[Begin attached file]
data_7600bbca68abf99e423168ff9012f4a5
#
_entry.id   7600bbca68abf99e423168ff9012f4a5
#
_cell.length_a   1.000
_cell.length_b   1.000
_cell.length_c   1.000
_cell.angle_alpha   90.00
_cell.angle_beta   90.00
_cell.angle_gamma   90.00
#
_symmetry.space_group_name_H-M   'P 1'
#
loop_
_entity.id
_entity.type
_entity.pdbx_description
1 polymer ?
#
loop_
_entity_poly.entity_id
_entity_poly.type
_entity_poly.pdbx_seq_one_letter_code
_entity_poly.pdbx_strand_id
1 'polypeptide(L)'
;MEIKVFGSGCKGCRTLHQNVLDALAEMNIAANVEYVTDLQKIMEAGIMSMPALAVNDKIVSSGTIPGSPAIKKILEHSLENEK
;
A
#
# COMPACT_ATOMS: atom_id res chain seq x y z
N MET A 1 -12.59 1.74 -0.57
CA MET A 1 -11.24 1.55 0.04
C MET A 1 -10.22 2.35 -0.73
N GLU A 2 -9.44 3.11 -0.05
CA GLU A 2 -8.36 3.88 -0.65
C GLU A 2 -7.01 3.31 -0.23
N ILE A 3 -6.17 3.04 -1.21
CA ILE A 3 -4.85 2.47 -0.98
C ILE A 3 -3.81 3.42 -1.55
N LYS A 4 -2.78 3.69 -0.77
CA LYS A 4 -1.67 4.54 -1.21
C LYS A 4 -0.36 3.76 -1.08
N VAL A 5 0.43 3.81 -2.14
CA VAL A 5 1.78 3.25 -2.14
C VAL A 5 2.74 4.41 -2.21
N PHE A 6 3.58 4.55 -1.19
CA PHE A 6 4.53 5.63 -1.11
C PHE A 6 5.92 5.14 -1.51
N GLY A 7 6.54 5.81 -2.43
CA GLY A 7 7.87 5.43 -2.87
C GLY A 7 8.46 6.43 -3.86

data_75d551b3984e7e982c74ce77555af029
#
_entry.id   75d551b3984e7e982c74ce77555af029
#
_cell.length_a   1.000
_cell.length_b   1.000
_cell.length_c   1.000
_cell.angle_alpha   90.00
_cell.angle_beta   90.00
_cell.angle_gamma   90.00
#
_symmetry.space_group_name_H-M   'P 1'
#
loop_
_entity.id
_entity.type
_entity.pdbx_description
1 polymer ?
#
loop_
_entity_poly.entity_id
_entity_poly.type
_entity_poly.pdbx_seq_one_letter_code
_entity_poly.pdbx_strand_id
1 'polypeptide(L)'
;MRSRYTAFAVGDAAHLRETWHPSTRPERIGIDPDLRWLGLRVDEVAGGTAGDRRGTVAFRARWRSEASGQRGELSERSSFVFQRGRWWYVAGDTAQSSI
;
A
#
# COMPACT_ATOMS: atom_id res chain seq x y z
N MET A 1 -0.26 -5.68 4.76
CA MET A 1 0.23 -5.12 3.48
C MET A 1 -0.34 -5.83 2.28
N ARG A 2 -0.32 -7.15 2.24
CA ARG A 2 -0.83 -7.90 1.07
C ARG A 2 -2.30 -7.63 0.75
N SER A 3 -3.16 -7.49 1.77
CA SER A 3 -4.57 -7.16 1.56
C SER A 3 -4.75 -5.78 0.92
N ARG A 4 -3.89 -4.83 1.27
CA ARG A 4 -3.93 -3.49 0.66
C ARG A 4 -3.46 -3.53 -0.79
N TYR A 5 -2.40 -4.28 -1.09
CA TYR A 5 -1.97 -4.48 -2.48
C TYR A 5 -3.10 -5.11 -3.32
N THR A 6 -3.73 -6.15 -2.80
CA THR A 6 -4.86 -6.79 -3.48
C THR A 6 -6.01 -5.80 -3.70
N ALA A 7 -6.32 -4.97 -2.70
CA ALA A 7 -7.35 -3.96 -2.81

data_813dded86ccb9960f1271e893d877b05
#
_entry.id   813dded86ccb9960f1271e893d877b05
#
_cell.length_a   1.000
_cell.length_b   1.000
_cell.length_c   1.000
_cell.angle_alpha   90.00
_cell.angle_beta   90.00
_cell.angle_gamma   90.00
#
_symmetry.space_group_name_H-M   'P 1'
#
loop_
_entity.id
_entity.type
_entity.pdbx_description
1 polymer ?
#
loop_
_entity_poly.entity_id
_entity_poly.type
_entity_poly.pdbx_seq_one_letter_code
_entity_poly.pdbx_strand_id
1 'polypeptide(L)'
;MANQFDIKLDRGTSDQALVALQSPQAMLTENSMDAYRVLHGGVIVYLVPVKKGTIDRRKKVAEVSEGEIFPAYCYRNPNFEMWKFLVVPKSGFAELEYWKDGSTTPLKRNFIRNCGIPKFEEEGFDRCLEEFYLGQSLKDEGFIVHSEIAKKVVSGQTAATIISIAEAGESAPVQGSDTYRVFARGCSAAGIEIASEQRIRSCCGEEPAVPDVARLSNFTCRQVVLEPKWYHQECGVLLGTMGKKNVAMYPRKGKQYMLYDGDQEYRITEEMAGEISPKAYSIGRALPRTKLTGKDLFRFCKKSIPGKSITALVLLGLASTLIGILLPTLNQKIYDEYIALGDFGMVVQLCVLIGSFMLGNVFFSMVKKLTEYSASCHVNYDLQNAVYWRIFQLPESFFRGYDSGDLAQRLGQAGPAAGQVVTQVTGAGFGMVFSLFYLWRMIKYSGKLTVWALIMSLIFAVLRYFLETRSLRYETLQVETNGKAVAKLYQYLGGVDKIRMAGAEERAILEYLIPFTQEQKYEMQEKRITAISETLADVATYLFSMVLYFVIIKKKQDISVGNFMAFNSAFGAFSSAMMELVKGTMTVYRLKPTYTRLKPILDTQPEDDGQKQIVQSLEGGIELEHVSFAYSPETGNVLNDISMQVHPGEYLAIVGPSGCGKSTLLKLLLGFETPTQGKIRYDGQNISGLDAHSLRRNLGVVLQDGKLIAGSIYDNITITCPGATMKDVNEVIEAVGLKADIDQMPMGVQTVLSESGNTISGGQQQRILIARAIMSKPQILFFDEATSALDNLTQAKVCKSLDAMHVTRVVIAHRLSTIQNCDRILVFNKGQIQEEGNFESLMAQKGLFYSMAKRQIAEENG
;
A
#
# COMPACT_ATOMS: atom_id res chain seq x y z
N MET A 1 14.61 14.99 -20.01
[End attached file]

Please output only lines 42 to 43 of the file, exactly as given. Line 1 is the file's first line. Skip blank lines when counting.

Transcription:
C LYS A 4 -0.36 3.76 -1.08
N VAL A 5 0.43 3.81 -2.14